How to unmute your annual report.

Powerful photos engage your audiences

By Richard Strever, Zoom Photography.

There’s no doubting that financial information is at the heart of a company’s annual report. But, in this day of unprecedented transparency and corporate social responsibility, many companies want to tell a more inclusive story.

They want to highlight achievements, promote the business, and share a wealth of information. Company reports talk to a wide range of audiences. Shareholders and investors certainly rank among the most important. But so do journalists, employees, suppliers, and especially customers.

“What worked for the greybeards no longer does”

Graphs and tables of numbers and ciphers may have worked for the greybeards. But modern audiences demand a more easily digestible serving thanks to the influence of social media where videos, info graphics, and images of a great variety reign supreme in the drive to win eyeballs and click throughs.

Creative or risky?

Do the figures make sense?

But many companies still get it wrong.

Images are great. We’ve all heard the adage that a picture tells a thousand words. But what people sometimes forget is that it must be the right picture. What are those thousand words saying about your company? To give you an idea, Hubspot has a pretty funny blog post about how to get stock photos wrong.

“What are your pictures saying about you?”

You’re probably not going to use stock photos to tell powerful stories about your company in your annual report. Professional photographers, like me, do this kind of thing all the time for a reason. We get quality, professional shots of your business and your people doing their work, being sustainable, helping customers, innovating, being efficient, productive, and so much more. Photos that arouse emotions, stimulate thought and create the right feelings.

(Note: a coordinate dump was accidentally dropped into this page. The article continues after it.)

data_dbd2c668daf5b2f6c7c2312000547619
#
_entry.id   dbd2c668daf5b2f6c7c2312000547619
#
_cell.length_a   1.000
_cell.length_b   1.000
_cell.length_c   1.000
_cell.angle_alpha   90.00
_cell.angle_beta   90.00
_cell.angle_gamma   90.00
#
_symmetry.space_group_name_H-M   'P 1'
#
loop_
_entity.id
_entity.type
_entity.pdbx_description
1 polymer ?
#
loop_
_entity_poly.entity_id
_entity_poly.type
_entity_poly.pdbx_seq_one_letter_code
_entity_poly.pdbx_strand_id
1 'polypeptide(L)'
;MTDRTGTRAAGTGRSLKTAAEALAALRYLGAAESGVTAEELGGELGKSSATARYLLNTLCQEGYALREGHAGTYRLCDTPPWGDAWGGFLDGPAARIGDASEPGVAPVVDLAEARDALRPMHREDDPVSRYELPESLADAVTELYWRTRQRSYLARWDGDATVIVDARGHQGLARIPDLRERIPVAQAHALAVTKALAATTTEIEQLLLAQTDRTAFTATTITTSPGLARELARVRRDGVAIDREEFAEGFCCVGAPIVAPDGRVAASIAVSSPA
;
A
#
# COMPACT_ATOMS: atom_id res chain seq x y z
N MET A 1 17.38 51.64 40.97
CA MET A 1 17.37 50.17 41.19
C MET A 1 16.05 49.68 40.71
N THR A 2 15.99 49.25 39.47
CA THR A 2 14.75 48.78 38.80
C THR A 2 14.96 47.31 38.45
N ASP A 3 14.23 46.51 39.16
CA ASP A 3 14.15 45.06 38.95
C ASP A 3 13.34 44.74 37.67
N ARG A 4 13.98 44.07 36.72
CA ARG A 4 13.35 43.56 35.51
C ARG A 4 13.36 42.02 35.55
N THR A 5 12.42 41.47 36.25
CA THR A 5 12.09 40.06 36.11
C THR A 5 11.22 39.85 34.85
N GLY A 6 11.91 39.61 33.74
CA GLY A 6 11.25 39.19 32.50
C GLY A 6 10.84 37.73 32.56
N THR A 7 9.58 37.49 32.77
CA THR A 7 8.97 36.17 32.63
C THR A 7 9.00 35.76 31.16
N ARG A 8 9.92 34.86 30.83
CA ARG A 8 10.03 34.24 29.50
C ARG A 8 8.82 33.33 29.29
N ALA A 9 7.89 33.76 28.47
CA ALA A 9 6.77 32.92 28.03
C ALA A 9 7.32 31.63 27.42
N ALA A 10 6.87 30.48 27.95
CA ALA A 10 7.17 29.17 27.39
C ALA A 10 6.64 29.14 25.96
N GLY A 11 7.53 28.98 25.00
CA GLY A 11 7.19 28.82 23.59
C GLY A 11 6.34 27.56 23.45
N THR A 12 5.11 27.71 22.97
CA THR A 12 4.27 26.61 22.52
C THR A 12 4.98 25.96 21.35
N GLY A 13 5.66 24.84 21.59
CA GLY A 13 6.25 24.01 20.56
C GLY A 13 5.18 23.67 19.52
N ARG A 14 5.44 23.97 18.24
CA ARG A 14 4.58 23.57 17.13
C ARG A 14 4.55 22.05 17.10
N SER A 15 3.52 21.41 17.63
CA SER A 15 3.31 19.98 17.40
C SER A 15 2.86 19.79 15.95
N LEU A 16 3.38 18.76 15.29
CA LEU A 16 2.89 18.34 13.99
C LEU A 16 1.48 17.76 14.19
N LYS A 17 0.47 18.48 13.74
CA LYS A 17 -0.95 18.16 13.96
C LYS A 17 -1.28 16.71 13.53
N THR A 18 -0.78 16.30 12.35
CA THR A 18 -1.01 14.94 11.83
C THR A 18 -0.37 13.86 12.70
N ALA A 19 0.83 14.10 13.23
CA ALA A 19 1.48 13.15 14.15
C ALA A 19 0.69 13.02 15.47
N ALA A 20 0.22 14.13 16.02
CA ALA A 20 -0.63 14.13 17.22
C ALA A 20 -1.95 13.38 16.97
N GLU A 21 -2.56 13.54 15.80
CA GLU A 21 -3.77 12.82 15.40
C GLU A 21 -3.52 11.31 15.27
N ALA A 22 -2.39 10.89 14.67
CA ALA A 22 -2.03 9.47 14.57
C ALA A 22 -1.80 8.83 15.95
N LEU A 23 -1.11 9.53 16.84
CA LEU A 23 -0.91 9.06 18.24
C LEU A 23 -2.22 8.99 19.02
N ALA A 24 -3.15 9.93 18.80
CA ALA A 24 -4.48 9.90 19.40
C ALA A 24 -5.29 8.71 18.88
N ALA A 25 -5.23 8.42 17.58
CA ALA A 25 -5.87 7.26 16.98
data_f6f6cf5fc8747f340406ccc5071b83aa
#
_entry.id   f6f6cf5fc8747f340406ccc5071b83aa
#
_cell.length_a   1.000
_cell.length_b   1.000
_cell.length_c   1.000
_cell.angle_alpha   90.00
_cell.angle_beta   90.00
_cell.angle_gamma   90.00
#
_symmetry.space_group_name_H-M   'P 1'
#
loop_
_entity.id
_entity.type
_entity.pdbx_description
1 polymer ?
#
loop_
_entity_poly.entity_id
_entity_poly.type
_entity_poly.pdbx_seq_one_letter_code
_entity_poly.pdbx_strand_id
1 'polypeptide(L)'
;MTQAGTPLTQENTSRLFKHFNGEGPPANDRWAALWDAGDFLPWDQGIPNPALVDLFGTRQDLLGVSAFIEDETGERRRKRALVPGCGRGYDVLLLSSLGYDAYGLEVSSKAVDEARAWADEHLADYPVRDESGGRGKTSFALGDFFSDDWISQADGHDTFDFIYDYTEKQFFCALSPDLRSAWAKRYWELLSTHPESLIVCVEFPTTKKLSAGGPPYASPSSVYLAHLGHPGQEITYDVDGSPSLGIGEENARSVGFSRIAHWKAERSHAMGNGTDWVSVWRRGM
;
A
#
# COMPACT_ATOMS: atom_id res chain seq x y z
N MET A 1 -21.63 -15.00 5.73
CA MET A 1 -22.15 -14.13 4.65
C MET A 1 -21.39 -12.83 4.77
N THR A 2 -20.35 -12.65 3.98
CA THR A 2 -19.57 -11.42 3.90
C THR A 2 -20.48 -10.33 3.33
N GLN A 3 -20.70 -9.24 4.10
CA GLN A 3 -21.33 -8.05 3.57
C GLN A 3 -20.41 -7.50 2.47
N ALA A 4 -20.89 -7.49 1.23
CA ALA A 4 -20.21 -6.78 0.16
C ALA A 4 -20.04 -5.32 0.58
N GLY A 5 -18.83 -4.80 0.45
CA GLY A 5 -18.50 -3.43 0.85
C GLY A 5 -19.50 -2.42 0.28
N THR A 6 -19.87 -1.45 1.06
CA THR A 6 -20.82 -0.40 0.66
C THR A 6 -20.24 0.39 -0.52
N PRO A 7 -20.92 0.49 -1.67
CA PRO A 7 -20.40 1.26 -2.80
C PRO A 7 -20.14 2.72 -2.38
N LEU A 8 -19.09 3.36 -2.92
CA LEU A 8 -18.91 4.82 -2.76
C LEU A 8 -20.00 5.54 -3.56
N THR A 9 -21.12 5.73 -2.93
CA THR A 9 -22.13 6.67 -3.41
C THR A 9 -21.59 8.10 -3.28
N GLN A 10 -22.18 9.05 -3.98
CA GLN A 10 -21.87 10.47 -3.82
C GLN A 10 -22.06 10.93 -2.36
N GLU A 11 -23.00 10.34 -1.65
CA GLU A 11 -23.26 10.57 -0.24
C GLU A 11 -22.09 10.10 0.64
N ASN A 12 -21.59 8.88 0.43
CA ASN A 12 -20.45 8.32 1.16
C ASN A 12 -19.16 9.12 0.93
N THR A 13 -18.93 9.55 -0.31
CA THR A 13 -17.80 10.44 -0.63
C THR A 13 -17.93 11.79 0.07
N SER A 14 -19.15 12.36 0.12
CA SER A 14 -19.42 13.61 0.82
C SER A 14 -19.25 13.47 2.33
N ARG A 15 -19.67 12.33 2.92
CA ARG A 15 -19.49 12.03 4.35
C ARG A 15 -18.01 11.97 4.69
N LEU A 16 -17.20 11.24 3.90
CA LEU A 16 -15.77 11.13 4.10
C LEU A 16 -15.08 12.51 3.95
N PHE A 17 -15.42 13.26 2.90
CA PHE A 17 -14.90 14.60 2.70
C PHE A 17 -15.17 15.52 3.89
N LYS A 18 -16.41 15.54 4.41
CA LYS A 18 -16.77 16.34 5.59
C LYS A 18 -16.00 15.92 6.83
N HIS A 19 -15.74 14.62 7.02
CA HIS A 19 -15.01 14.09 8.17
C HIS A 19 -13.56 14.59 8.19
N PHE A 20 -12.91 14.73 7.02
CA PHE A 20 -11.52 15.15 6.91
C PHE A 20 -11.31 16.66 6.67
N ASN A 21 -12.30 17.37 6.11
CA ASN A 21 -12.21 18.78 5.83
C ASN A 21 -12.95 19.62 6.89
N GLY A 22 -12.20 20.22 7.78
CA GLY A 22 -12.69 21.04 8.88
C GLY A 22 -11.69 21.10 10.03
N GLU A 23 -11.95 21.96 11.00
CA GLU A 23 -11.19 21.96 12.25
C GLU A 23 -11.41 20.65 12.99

Are you curious?

… or feeling like this?

We can help you get the special shots that elevate your annual report from the mundane to the exceptional. But we need the right brief. The brief sets the tone and creates the foundation for the entire job.

We may learn, for example, that you want to tell a story about how safety has improved at one of your sites because of new SHEQ processes. Better safety may have impacted the bottom line or it may be part of your sustainability drive. Knowing that difference is important. It will be the difference between shooting workers in hard hats as they crush aggregate or show them in white lab coats testing the water pH at a nearby lake, stream, or river.

More emotion….?

Too busy or effective?

“What questions should you ask before you shoot?”

These are subtle yet important cues that help us tell your company story.

  • Why do your shareholders invest in your company? ROI? Making a difference? New technologies?
  • Did you have specific goals for this financial year? Improved safety ratings or increase capital spend?
  • What’s the overall message you’re trying to convey? Positivity, upbeat, downcast but optimistic for the future, and so on.
  • Do you want to focus on any macro elements? Or are there specific elements to avoid?
  • What overall photographic style do you want to adopt? Black and white? Formal? Arty? Classical? Innovative? Serious?
  • How will the photography integrate into your annual report? Square, full page, deep etched, info graphics?
  • Most importantly, which locations to be included and how to prepare them.

One of the most time consuming activities in preparing for a shoot is making the site photo ready. Vehicle maintenance bays must be cleaned. Offices must be cleared of stacked paperwork, odds and ends that sometimes adorn employees’ desks, blinds and fluorescent lighting taken into account and so much more.

There are hundreds of details that need to be handled. Do them properly and the results will speak for themselves. That’s why I always encourage people to talk to us beforehand, share as much information as we need to get the job done properly, and include us upfront to help achieve your goals. Don’t be shy. Speak to us so we can help you.

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